Erythema nodosum (EN) is a specific form of panniculitis (see Hypersensitivity and Inflammatory Disorders: Panniculitis) characterized by tender, red or violet, palpable, subcutaneous nodules on the shins and occasionally other locations. It often occurs with an underlying systemic disease, notably streptococcal infections, sarcoidosis, inflammatory bowel disease, and TB. Diagnosis is by clinical evaluation and biopsy. Treatment depends on the cause.
EN primarily affects people in their 20s and 30s but can occur at any age; women are more often affected. Etiology is unknown, but an immunologic reaction is suspected because EN is frequently accompanied by other disorders; the most common are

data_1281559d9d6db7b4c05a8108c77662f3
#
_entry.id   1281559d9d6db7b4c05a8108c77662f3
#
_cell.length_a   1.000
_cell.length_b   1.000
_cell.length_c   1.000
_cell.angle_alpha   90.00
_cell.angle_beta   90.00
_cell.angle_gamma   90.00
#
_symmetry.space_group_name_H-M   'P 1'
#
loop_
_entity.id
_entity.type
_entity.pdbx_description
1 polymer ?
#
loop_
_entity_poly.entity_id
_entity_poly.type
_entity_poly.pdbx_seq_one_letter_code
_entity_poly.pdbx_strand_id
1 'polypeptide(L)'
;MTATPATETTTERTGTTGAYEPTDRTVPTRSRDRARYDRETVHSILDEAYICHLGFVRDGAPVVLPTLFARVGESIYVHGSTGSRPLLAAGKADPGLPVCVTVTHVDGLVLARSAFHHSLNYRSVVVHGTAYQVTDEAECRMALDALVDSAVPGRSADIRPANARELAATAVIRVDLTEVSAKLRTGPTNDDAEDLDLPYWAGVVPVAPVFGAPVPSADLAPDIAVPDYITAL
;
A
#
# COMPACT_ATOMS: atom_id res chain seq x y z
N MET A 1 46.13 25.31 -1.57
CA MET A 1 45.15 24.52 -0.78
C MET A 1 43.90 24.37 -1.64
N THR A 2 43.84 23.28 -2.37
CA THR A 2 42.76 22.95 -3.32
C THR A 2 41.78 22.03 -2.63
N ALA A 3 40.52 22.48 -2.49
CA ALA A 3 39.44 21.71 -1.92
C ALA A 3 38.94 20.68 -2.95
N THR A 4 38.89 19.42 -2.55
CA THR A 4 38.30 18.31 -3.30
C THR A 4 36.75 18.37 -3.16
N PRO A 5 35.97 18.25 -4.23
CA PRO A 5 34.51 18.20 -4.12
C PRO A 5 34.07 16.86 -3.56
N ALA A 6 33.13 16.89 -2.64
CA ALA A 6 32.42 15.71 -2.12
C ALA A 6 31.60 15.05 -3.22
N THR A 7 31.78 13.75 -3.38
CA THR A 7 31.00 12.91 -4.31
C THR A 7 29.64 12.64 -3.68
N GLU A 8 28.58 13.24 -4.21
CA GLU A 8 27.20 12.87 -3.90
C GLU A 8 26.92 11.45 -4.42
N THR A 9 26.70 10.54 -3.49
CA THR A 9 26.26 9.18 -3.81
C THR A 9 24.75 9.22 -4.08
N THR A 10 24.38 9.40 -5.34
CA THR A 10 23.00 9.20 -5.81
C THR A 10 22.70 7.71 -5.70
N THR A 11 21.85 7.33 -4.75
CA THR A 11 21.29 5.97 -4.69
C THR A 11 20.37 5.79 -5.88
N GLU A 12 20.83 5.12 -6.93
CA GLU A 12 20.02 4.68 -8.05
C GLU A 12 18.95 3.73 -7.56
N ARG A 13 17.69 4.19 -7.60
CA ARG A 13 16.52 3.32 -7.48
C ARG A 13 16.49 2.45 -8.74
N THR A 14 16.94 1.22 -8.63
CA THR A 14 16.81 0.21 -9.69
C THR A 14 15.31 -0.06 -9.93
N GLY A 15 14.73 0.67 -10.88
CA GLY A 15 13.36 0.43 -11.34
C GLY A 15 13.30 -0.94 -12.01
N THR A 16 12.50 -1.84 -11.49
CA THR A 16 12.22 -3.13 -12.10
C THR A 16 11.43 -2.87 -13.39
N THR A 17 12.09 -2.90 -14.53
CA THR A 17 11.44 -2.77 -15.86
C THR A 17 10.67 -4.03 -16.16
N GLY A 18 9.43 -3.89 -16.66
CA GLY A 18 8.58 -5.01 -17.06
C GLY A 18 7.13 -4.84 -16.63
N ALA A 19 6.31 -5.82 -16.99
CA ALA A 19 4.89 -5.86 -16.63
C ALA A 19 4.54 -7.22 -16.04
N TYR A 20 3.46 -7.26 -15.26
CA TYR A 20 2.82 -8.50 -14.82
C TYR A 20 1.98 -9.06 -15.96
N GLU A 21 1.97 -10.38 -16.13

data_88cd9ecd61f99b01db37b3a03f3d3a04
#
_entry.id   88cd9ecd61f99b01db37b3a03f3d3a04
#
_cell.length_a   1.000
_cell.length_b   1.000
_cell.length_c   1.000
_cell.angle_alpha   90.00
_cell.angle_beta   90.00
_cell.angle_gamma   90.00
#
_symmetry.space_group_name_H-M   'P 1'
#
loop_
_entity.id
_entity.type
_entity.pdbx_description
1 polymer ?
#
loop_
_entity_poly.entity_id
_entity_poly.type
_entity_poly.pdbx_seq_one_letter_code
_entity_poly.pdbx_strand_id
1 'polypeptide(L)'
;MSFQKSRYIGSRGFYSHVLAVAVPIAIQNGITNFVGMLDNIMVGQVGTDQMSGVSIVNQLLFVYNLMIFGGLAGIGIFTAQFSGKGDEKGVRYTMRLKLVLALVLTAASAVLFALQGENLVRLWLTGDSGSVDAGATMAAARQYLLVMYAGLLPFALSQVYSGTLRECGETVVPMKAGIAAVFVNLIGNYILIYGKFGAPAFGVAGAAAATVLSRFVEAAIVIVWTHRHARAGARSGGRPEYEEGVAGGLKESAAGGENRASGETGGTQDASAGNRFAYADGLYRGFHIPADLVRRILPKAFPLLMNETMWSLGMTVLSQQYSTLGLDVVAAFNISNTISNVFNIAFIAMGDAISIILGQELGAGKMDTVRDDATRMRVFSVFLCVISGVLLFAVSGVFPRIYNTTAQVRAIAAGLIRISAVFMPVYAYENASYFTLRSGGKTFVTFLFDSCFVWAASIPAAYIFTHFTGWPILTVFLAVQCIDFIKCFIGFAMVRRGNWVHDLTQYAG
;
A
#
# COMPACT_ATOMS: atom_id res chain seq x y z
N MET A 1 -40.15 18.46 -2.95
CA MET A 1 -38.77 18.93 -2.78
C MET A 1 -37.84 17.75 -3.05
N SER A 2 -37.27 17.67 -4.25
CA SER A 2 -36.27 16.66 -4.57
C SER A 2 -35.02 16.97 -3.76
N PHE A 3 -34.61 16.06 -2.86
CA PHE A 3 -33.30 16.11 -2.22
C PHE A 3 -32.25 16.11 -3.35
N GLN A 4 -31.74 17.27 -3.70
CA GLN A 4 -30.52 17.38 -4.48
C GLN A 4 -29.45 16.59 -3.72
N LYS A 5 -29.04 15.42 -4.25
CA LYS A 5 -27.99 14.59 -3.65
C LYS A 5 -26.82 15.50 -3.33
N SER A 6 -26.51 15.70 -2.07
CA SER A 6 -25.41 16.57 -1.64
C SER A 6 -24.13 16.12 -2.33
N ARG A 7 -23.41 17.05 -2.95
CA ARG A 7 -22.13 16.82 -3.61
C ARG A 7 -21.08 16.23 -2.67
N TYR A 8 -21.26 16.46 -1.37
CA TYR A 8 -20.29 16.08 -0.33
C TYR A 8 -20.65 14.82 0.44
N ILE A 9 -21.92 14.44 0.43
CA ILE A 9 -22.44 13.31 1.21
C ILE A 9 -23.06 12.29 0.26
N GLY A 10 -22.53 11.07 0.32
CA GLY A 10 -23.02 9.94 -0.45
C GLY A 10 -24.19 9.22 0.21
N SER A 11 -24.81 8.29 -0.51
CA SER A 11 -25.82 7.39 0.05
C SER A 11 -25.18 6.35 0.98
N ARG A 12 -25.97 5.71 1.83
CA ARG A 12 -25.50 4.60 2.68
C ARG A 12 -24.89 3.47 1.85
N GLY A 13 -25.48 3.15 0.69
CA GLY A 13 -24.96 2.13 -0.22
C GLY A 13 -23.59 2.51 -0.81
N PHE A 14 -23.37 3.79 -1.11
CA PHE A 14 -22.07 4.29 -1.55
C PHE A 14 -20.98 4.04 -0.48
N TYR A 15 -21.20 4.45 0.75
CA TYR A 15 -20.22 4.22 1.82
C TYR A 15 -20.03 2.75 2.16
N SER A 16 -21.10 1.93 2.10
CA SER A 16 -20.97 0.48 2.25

Other possible triggers include
Up to one third of cases of EN are idiopathic.
Symptoms and Signs
EN is a subset of panniculitis that manifests as erythematous, tender plaques or nodules, primarily in the pretibial region, accompanied by fever, malaise, and arthralgia.
Diagnosis is usually by clinical appearance and can be confirmed by excisional biopsy of a nodule when necessary. A diagnosis of EN should prompt evaluation for causes. Evaluation might include biopsy, skin testing (PPD or anergy panel), antinuclear antibodies, CBC, chest x-ray, and antistreptolysin O titer or pharyngeal culture. ESR is often high.
EN almost always resolves spontaneously. Treatment includes bed rest, elevation, cool compresses, and NSAIDs. K iodide 300 to 500 mg po tid can be given to decrease inflammation. Systemic corticosteroids are effective but are an intervention of last resort as they can worsen an occult infection. If an underlying disorder is identified, it should be treated.
Last full review/revision October 2009 by Wingfield E. Rehmus, MD, MPH